Lucid Culture


The Catalonian Cat

[editor’s note – Lucid Culture has joined forces with former New York mayor and Presidential candidate Rudy Mussolini to temporarily abdicate our role in the Gotham music scene while we root for the Boston Red Sox in this year’s baseball World Series. We’re hoping Sox in four]

I’m posting this dream, which I had just a few hours ago, to make good on a promise. In this dream, I was in an East Village of the mind, approximately Second Avenue and Second Street except that the streets were much more West Village, twisting and turning  into unexpected enclaves. I was with a former bandmate and an ex. The only reason I was with them is because the ex had offered to buy me a drink. If the hour is sufficiently late, I can be bought off cheaply and this person, of all people, should know that. So I acquiesced. We went east toward a bar that my ex-bandmate had recommended. “It’s near Java and Joe, you remember, we played there,” he explained.

Java and Joe? I’ve never played a coffeehouse in my life, nor do I plan to. But I didn’t argue with him. Stranger things have happened to me in Dreamland.

We arrived at the bar to find it a big, ramshackle, New England style woodframe house, circa 1830, with its semicircular driveway set back from the avenue (such a driveway could never actually exist in New York, with real estate prices being what they are, but that’s what dreams are for). The drive was filled up with cars, some straddling onto the patch of lawn that separated it from the bar. We walked in to find a ubiquitous webmaster and photographer friend of mine hanging out at the end of the bar, drinking his usual bottle of Chimay. I wanted to stop and say hi but my compatriots pulled me along. An old guy with glasses made some sardonic, pseudo-literary remarks in my direction, but I paid him no mind, thinking he was just a drunk. The place was pretty full. The duo I was with managed to squeeze through the crowd to find stools around the corner of the bar, leaving me by myself. I looked around: it was a spacious, dusty, high-ceilinged place which had obviously been here a long time, very Old New York. Yet I’d never been here before. How had it slipped under my radar for so long?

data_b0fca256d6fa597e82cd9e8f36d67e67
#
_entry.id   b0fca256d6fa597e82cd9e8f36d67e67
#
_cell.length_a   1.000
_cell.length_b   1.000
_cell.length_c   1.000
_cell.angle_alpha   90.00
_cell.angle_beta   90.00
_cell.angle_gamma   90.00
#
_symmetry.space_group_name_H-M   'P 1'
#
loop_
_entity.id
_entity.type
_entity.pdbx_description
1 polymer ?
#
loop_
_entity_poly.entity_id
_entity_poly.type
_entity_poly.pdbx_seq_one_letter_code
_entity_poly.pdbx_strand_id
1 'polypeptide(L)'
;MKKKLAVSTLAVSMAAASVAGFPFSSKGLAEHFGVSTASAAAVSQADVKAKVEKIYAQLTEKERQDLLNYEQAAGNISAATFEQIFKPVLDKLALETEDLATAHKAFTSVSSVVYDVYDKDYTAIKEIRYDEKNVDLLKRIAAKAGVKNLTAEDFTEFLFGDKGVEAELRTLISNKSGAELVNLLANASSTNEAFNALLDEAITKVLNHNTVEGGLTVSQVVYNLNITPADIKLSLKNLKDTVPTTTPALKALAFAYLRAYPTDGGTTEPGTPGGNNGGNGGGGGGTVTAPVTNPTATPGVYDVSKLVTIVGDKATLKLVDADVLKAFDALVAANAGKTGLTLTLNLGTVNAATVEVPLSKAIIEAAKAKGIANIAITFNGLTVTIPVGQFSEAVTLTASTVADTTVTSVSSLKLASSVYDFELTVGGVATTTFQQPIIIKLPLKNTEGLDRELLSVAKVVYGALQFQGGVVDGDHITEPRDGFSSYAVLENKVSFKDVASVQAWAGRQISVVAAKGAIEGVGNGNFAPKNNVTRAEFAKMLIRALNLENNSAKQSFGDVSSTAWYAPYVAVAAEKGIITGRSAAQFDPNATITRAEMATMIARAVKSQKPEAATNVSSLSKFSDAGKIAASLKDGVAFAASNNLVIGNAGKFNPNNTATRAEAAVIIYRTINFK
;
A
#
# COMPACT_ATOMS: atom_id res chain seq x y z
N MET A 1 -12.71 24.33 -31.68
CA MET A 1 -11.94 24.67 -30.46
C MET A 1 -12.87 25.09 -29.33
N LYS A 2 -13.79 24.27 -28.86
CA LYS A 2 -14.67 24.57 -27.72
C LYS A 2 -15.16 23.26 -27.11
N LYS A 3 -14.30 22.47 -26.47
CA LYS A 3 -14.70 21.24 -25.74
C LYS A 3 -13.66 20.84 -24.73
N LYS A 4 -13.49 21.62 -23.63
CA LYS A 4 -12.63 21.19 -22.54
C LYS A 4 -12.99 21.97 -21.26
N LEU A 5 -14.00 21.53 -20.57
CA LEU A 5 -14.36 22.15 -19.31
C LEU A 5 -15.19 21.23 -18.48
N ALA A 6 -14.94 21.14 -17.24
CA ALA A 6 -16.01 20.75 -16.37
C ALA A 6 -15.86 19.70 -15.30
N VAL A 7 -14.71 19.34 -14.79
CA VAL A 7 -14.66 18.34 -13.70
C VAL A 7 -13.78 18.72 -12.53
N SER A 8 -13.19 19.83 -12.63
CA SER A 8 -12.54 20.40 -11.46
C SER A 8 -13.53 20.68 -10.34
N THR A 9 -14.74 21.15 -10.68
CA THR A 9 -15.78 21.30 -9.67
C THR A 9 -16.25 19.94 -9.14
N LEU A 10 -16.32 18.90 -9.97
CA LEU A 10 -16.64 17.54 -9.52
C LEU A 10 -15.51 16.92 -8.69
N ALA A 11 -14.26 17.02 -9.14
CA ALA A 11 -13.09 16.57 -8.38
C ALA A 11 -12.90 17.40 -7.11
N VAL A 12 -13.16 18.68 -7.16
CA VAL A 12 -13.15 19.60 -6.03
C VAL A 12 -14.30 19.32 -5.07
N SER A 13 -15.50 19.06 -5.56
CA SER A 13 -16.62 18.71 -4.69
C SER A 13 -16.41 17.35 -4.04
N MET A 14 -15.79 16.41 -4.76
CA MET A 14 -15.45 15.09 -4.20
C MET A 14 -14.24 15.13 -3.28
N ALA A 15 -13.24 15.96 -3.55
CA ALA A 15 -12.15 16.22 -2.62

To my left, a couple of people at the bar made a comment about sneaking, and suddenly I could hear the crowd pick up on the comment and start to echo it. Suddenly the old guy with the glasses came up to me and in an accusatory tone, asked me, “Are you sneaking?”

“Sneaking? Search me,” I replied nonchalantly (when accused of anything, nonchalance goes a long way. But you really have to pull it off, you can’t just be fake-nonchalant. Trust me on this). What I meant was “Huh?!?”

The old guy then started to frisk me, with emphasis on my waist. But how could I have snuck a bottle in, when I wasn’t wearing a coat, and my pants and shirt fit pretty snugly? Disappointed, he mumbled something I couldn’t understand and shuffled back toward the door. At this point I realized that he must be the bar owner.

Then a waitress came up to me, holding a blue-and-white porcelain pitcher and a rack of matching porcelain cups. “Would you like a [unintelligible]?” she asked.

I looked at the pitcher skeptically. “Uh, what’s in it?” I asked.

“RUM!” she exclaimed. “Drink of the ancients. Good for what ails ya!”

“SURE!” I replied. I hadn’t had straight rum at a bar since a Gosling’s or two at Tonic (I miss that place).